Life

The Dangerous Lives of Train-hopping 'Yohos'

Illegal and risky, it's an adventure for some kids.

By Amy Chow, 27 Oct 2005, TheTyee.ca

ViaRail

Mike has his own method of gauging the speed of a train to avoid being ground beneath its wheels. As he runs alongside, he stares at the spinning wheel bolts. If he can still see each of them individually, then it's probably slow enough for him to leap aboard without getting killed.

Mike is one of many youths hiding out in 'hop-out spots', studying the comings and goings of trains in rail yards across Canada. Once they've picked a freight car, they hop on with their backpacks, and go.

Ever since trains have chugged, people have caught free rides. After the American Civil War ended in 1865, 'homeward-bound' soldiers were the first genre of train-hoppers. In the Great Depression of the 1930s, an estimated quarter of a million people traveled illegally on freight trains looking for jobs. The term "hobo" most likely comes from the slang "hoe boys" for migratory farm workers.

The next generation of freight train hoppers, in the 1950s and 1960s, formed gangs. The largest and still active is the Freight Train Riders of North America (FRTA). They still dislike non-members riding their rails. Now come young rail riders seeking adventure and escape and calling themselves "yohos".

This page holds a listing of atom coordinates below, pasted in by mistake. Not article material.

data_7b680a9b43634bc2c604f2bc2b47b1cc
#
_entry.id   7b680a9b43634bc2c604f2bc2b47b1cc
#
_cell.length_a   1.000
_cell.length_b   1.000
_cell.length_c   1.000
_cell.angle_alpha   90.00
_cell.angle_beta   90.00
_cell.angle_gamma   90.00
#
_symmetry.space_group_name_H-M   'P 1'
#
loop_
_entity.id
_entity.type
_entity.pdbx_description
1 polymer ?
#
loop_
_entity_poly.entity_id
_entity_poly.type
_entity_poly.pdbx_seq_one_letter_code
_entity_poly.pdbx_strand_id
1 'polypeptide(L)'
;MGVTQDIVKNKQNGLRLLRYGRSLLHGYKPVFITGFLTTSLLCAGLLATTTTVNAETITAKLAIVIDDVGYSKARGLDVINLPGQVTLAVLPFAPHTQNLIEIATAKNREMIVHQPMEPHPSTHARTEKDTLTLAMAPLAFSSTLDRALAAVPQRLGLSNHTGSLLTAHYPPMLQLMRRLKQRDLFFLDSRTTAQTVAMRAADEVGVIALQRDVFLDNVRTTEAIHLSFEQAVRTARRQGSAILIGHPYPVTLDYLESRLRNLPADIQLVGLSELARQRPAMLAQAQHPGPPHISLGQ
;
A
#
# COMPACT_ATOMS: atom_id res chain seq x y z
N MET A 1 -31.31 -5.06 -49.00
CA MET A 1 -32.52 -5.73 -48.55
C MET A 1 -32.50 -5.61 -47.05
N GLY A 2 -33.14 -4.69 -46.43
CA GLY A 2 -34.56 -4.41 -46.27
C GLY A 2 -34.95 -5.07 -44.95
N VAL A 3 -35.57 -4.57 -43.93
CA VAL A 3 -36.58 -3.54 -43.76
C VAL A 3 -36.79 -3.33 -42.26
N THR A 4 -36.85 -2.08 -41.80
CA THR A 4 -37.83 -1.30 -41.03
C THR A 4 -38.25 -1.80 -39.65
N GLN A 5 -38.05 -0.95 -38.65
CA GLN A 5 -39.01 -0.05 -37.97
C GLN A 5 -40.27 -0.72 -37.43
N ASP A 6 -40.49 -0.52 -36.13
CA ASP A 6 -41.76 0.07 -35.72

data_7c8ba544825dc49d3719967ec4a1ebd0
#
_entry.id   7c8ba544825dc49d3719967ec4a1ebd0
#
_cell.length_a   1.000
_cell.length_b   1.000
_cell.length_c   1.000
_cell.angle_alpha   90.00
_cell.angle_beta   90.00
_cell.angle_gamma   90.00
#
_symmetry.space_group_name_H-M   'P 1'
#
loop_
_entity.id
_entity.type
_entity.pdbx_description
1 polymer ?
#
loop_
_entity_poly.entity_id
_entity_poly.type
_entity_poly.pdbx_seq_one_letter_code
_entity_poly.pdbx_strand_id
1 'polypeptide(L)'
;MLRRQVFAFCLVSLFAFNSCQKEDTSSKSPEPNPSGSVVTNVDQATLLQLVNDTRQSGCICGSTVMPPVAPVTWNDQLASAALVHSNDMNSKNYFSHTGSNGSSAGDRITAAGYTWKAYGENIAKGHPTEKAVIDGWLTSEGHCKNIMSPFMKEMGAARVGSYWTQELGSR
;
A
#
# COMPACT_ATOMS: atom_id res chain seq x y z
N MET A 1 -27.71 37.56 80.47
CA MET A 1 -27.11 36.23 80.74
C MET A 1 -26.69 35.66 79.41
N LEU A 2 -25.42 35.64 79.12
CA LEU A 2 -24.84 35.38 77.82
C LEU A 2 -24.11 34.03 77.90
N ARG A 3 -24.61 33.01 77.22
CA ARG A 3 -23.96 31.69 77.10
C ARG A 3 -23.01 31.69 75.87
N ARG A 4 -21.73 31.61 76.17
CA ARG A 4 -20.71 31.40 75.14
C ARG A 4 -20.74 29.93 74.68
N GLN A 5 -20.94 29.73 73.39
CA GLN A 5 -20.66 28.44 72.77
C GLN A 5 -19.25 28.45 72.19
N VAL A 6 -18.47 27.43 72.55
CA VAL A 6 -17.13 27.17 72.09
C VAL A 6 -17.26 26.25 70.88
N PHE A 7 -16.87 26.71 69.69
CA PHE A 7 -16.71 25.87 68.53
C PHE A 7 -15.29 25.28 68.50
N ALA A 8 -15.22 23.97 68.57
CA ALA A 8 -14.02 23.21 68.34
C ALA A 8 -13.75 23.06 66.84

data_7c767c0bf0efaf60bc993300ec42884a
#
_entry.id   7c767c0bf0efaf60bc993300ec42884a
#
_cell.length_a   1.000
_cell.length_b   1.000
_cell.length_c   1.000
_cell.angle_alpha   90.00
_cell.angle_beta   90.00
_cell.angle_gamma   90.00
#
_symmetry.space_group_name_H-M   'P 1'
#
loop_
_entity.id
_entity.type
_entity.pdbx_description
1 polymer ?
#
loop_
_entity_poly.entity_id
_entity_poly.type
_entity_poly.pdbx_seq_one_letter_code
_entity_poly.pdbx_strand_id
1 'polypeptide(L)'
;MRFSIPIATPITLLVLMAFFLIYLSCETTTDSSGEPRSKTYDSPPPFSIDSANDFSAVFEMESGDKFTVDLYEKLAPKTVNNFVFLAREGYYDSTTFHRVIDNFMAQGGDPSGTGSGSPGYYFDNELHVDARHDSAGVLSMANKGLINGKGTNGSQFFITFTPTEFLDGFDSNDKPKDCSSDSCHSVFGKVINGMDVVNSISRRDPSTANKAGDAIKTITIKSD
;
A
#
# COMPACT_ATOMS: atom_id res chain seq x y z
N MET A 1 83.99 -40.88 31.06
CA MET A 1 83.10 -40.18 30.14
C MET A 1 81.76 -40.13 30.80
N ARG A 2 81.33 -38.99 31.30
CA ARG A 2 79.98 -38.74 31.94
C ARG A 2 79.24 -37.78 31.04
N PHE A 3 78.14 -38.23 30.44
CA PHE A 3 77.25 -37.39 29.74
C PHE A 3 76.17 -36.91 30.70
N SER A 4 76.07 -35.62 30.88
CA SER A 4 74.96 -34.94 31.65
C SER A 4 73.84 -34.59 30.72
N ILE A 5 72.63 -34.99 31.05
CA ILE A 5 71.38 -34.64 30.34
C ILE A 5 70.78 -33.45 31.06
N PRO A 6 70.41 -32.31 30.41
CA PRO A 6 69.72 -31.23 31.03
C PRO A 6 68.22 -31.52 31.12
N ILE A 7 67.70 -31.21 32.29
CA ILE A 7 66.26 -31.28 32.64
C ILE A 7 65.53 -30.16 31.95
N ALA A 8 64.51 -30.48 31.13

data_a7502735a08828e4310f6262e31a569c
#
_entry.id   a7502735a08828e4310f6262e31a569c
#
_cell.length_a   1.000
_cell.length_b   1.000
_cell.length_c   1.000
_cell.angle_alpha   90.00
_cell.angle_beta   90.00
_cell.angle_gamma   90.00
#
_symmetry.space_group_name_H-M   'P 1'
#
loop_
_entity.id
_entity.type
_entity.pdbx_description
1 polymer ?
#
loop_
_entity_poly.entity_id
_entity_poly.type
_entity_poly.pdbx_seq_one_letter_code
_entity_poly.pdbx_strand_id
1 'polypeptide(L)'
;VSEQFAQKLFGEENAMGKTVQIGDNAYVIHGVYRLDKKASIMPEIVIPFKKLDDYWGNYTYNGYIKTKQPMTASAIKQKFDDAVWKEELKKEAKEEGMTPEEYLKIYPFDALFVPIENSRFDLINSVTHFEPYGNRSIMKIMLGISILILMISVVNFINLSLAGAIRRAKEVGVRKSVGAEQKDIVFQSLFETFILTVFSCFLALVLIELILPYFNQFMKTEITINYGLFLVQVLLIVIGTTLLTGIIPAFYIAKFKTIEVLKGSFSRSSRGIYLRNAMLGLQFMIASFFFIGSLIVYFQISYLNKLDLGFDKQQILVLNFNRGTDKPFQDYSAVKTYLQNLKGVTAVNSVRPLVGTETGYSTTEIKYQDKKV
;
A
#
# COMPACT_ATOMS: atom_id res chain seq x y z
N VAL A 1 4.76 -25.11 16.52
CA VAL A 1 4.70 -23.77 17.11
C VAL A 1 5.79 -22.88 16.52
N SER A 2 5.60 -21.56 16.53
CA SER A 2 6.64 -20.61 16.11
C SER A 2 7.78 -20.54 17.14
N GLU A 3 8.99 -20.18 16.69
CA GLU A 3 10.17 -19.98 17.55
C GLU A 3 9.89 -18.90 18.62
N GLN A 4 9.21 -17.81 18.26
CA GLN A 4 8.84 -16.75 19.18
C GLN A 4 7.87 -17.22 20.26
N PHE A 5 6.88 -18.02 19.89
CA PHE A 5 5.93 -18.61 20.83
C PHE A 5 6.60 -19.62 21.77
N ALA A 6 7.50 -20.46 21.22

Illegal thrill

Mike, 24, and Kate, 17, consider train-hopping a hobby and not a way of life. Displaced from her mom's house at 15, Kate wanted an escape from Vancouver. Mike got the idea when he was "skipping a lot of high school and hanging out downtown [Winnipeg] and all the older traveling kids were doing it."

Kate usually likes to travel out of Vancouver in the spring when it gets warmer. She travels to nowhere particular, stops off in towns and she's not on a particular timeline.

This year she left with $1 in her pocket and, after a friend's plea, accepted his $10. She loves the feeling she gets from riding the train. Kate finds the vibration of the freight car soothing and the noise doesn't really bother her.

She spends a lot of her time sleeping or reading non-fiction murder novels on the train. If she's with others, they play games with cards or dice, and they tell stories to past the time. If they have any alcohol, they share it. But unlike last year, which Kate spent partying, this year, she spent a lot of time alone traveling and thinking, "What the hell am I doing on this train and how did I get here?"

Crash course

Learning how to catch a moving train is harder than it looks. Mike learned his wheel-bolt watching technique not just from experience, but an underground source he's hesitant to divulge -- a 100-page photocopied "book" called Crew Change which lists where to catch trains in North America, whether the yard is hot (strictly monitored for train-hoppers) and where to find hop-out spots.

Others choose a mentor to help them learn and Kate says this makes it safer for everyone since "if you get caught, you make it more difficult for everyone else". A worse situation is if you get hurt. Public pressure will lead to an increased vigilant patrol by the railway "bull" (police) in the yards.